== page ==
Wael Arakji on defending home court
"To be honest, the Philippines got their top 12 players in the league. Maybe they're missing one or two, but we beat them. When you're in my town, you go by my rules. So when you're in Lebanon, you go by our rules and this is what we did today," he said.
Arakji, the 2022 Fiba Asia Cup MVP, was the catalyst for Lebanon's victory as he punctuated his 24-point performance with the dagger three in the last 16.3 seconds of the game as he scored the final seven points for the Cedars.
But more than his endgame brilliance, it's also a testament to the depth that the Lebanon team has heading into the 2023 Fiba World Cup.
"Like coach said, we're building a team that can win with any five on court. Every tournament we're missing at least two main players and today, we missed one of our to players in our team in Sergio El Darwich and in the most crucial time of the game, we missed Amir Saoud," he said.
Still, those absences hardly made any difference as evidenced by the Cedars' 35 bench points, to which Arakji noted, "We have someone coming off the bench that stepped up. It shows that every single player on this team is willing to step up. We're super proud about this win."
For Arakji, this should serve as an eyeopener for the federation as he expects to see the players continue to develop in the leadup to the global hoops expo next year.
"You need to ask the federation this question: What's next for the players? What's next for the development of the players? What's next? They have to have a major plan, a very good plan for our players," he testified.
"We're beating national teams that have a triple, quadruple budget than ours. Most of the players we're playing against are playing in top leagues in the world. So they need to figure out a good plan for the players."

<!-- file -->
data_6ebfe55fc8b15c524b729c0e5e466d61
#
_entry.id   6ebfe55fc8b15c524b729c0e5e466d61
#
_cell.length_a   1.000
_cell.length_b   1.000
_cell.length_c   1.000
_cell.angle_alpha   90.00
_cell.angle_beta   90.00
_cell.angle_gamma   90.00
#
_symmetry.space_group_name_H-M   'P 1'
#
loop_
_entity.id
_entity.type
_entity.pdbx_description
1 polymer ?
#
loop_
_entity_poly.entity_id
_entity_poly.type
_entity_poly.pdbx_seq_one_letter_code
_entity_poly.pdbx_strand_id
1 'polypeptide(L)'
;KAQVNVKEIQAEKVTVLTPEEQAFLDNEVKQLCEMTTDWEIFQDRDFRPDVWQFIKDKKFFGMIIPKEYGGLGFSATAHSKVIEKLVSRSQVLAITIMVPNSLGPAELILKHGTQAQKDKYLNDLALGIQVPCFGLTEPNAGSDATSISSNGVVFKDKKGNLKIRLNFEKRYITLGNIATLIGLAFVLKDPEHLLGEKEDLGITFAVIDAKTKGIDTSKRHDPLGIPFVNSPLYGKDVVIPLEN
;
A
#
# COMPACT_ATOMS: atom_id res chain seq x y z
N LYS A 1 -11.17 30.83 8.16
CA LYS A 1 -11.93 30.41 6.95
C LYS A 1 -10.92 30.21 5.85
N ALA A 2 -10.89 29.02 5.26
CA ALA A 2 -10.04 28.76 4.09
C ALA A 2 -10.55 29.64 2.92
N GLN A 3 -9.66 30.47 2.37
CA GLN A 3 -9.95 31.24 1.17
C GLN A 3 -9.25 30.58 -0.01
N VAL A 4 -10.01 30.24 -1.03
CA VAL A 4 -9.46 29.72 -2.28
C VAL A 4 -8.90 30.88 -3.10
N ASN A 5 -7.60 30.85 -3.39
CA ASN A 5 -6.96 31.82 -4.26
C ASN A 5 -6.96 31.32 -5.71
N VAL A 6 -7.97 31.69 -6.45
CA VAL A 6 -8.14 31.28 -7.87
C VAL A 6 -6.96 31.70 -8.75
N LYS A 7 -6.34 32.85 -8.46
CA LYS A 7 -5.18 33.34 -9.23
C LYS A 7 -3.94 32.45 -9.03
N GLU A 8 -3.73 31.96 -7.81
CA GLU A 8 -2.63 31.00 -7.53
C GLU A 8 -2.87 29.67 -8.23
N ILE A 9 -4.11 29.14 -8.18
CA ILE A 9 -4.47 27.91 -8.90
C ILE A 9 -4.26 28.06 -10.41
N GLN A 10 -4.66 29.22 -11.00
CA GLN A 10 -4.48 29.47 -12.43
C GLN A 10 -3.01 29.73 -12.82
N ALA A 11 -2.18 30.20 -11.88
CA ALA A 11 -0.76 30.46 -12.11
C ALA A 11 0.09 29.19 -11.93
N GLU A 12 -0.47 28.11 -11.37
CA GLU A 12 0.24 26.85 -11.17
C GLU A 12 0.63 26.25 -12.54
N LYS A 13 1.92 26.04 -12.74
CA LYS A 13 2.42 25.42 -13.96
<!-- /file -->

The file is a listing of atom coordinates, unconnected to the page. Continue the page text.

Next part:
Arakji has one idea: opening the doors further than the Far East as he hopes to see Middle Eastern talents from Lebanon, Jordan, and even Syria to be given a fair shake to compete in leagues like the National Basketball League (NBL) in Australia, the Japan B.League, and the Korean Basketball League (KBL) -- leagues which have recently instituted rules for Asian imports.
"Mr. Hagop Khajirian, who's always doing great job, I believe every country in Asia is supposed to have two Asian spots for the whole continent. So players in Lebanon and Jordan and in Syria can have the chance to go and play in Korea, have the chance to go and play in Australia, the same way that the Far East are having their own rule where Asian players are allowed to go and play in Australia and Korea and Japan as Asians," he said.
"I believe Lebanese and other nationalities should be allowed to do this. So this question, you should ask this question for our federation. The players are doing the impossible to raise Lebanon's flag back again to the top. We're exhausted, this is for sure. We're killing ourselves for our country, so I believe we deserve much more respect and much more appreciation from whoever is responsible."